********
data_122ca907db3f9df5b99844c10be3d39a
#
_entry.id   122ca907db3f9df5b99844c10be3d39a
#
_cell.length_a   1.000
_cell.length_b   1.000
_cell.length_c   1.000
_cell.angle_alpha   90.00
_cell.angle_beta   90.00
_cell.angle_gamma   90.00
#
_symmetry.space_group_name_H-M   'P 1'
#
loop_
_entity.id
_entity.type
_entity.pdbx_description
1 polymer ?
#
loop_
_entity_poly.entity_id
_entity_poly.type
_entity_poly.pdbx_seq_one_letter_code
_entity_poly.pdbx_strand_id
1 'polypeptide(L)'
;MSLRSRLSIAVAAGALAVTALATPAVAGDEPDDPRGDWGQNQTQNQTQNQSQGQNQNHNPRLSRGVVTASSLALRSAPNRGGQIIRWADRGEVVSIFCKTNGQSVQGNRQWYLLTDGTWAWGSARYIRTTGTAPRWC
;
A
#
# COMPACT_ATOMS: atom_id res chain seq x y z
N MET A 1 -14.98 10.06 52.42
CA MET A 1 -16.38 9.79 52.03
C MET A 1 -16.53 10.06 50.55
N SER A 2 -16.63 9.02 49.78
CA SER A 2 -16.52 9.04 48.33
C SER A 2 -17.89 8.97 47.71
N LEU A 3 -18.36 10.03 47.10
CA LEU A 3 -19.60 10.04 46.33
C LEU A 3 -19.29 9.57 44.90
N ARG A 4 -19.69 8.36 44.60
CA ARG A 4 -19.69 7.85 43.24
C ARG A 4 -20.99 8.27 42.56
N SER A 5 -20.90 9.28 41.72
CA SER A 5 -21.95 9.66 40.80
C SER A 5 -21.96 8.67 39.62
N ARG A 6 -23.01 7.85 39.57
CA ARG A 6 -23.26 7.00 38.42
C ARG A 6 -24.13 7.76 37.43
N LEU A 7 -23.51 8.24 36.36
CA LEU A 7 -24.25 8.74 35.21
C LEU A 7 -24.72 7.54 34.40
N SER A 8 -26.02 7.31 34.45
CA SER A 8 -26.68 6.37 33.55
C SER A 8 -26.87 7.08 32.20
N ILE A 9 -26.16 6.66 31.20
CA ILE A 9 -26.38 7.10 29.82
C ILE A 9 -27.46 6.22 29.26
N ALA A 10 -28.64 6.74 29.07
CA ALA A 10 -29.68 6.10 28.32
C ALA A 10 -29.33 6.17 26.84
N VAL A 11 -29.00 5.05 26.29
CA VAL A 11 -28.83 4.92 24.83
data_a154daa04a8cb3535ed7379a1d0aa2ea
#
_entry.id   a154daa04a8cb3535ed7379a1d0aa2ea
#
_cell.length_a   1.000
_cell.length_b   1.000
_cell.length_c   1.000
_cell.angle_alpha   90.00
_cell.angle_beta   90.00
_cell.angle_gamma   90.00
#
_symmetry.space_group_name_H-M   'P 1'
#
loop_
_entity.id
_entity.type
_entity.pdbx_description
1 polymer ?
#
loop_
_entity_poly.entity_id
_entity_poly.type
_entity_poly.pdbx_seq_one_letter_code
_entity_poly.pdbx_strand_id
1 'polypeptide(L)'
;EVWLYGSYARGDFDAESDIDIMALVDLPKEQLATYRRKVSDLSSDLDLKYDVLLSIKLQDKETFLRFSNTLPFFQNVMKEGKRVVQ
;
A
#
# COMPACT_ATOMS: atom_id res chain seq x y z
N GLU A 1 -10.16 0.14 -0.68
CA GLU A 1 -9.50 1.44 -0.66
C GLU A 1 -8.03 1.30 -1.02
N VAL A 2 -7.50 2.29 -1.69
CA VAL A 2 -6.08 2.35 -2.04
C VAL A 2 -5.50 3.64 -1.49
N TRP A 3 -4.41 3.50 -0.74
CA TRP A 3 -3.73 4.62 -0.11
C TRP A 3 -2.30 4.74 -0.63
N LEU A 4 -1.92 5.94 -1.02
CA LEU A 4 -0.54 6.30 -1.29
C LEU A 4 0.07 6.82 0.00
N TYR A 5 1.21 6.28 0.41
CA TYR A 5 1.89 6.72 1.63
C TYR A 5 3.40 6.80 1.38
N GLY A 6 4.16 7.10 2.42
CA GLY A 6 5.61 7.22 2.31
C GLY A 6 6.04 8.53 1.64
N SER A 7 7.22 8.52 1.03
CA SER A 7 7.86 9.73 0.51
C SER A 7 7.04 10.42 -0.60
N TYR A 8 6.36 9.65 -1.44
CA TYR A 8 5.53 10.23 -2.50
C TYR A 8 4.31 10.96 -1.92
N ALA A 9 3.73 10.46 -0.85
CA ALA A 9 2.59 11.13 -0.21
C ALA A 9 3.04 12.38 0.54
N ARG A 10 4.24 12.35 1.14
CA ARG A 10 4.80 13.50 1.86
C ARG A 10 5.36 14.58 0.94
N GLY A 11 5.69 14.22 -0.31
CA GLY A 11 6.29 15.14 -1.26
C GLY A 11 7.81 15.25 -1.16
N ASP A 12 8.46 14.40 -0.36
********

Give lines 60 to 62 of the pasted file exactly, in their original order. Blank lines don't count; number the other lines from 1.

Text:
C ALA A 10 -29.33 6.17 26.84
N VAL A 11 -29.00 5.05 26.29
CA VAL A 11 -28.83 4.92 24.83